Resolution Calling for the Relief for the People Affected by the Fukushima No.1 Nuclear Power Plant Accident and for the Facilitation of Disaster Recovery
Even though four and a half years have passed since the occurrence of the Fukushima No.1 nuclear power plant accident (the “Accident”), the problems associated therewith remain far from resolved. Taking Fukushima Prefecture as an example, approximately 110,000 affected people are still left with no choice but to live as evacuees. Of those, approximately 45,000 people, accounting for roughly 40 percent thereof, have been evacuated from their hometown to other prefectures. Thus, the JFBA has made the following resolutions in order to protect the health and lives of the people affected by the Accident and to eliminate the causes which have been damaging the health and lives of the affected and to promote the recovery of the affected areas and people.
1. Dealing with health problems and reconstructing the lives of the affected
(1) The Japanese government should conduct free health examinations (including blood and urine tests) in a regular and continuous manner on the persons who used to live and/or who are currently living in the affected areas, and widely share the results so that they can be verified by specialists.
(2) The government should establish a system in which the affected who are recognized as having suffered from ill health attributable to the Accident, as well as other negative health impacts, will be able to receive medical treatment without payment.
(3) The government should conduct the following as concrete measures to realize the aims of the “Act on Promotion of Support Measures for the Lives of Disaster Victims to Protect and Support Children and Other Residents Suffering Damage Due to Tokyo Electric Power Company's Nuclear Accident”:
(a) To improve the living conditions in the affected areas for the residents who are living in or who have returned to such areas. Further, to provide support concerning reconstruction of their lives, such as housing assistance for the residents who have been evacuated to other areas;
(b) To provide counseling, etc. to the affected whose mental and physical health have been adversely affected; and
(c) To establish a system which provides for care and rest for the children who have been affected by the Accident, aiming to recover their mental and physical health.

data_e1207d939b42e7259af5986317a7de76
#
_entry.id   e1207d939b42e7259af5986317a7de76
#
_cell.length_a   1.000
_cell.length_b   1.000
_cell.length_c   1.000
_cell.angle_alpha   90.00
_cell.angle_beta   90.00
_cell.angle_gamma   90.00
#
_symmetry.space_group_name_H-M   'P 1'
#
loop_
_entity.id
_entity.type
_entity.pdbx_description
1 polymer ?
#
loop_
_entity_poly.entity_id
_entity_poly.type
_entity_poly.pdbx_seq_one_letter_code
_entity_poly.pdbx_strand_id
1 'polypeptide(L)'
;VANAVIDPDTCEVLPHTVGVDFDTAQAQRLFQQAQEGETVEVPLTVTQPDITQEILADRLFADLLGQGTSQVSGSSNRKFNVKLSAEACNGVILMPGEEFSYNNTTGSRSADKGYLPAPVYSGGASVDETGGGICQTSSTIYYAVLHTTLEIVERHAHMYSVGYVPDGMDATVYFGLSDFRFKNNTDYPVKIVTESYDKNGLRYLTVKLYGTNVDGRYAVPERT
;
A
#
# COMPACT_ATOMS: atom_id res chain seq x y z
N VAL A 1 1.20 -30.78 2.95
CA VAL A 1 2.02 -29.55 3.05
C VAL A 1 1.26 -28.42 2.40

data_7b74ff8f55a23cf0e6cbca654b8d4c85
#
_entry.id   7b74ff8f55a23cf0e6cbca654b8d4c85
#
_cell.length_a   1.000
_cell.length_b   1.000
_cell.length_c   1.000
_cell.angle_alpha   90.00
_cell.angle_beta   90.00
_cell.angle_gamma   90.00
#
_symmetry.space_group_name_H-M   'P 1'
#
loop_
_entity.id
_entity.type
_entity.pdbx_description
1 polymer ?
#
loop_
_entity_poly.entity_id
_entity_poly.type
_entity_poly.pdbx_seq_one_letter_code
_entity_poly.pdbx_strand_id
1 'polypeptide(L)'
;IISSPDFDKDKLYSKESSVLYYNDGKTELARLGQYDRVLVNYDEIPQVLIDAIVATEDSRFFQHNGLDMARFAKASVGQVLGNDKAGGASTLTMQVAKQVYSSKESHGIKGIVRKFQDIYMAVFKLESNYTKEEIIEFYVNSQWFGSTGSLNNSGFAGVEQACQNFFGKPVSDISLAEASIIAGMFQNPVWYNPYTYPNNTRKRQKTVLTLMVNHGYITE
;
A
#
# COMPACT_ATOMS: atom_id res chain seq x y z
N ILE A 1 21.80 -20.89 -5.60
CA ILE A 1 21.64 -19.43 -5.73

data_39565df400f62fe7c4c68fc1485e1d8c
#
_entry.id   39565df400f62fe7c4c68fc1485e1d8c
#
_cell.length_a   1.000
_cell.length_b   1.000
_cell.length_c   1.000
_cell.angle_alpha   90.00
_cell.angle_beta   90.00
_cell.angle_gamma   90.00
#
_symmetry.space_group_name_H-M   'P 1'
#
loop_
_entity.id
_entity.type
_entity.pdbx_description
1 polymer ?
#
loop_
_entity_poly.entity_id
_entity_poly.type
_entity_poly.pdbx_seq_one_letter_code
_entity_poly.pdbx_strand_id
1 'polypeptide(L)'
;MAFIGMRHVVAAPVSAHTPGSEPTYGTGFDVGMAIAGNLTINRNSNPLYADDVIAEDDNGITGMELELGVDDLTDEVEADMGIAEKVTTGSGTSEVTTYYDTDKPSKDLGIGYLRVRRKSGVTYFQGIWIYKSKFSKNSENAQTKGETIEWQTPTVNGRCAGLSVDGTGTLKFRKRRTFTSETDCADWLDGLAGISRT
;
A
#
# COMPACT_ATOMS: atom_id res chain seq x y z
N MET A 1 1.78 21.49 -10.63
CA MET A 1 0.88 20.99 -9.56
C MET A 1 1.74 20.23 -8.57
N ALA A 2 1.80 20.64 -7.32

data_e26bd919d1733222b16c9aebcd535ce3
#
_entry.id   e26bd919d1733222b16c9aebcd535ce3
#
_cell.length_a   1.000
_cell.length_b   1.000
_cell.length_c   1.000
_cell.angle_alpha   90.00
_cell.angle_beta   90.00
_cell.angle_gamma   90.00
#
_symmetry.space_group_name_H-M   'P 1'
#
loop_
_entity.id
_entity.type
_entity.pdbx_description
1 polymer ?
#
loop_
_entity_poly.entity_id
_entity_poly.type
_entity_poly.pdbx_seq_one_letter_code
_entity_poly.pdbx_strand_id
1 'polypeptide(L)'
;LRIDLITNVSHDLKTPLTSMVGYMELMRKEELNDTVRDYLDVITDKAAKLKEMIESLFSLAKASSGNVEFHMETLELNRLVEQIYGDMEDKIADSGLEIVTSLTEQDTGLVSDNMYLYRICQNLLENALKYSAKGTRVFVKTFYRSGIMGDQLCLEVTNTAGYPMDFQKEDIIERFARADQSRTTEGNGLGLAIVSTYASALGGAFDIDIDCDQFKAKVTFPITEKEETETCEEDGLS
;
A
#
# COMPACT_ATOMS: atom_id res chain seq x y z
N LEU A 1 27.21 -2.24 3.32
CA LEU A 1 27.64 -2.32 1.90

2. Measures against contaminated water due to the Accident
(1) The government should promptly take measures to prevent the leakage of highly-concentrated contaminated water from the site of the reactors which house the same.
(2) Furthermore, the government and the Tokyo Electronic Power Company, Inc. should: (i) review and reconstruct the processes relating to contaminated water with a view to minimizing the extent of radiation exposure for the workers who have been engaging in the work of keeping the contaminated water under control; (ii) correctly grasp the situation concerning the extent of radiation exposure of the workers; and (iii) better protect the health of workers and provide sufficient life support.
(3) The government should also: (i) continue to measure the amount of radiation at the site which houses the Fukushima No. 1 Nuclear Power Plant, the neighboring coastal areas, rivers and ocean; and (ii) disclose such information to the public, together with the results of the measurements conducted by other institutions, in an integrated fashion.
3. Waste contaminated by radioactive materials due to the Accident
(1) The government should revise the Ordinance for Enforcement of the Act on Special Measures (Act No. 110 of August 30, 2011 as amended) in order to tighten the designated standards for deeming waste to be designated waste by an appreciable extent.
(2) When waste is recognized as being applicable to the designated standards, the Environment Minister should be able to designate such waste as designated waste without the need to receive an application from the owner of such waste.
(3) Concerning the waste contaminated by radioactive materials, disposal standards should be drawn up which give more consideration to safety. Further, when constructing, controlling and operating the incineration facilities and final disposal facilities, appropriate systems should be established, such as appropriate environmental assessment systems, safety examination systems, and a system which would realize sufficient information disclosure and participation of residents, as well as setting up an independent and objective monitoring institution with a neutral stance. The national and local governments should draw up disposal standards for the designated waste which gives consideration to the safety thereof.
(4) The government should make every effort to bring about sufficient information disclosure and resident participation when drawing up of the policy for disposal of designated waste.
October 2, 2015
Japan Federation of Bar Associations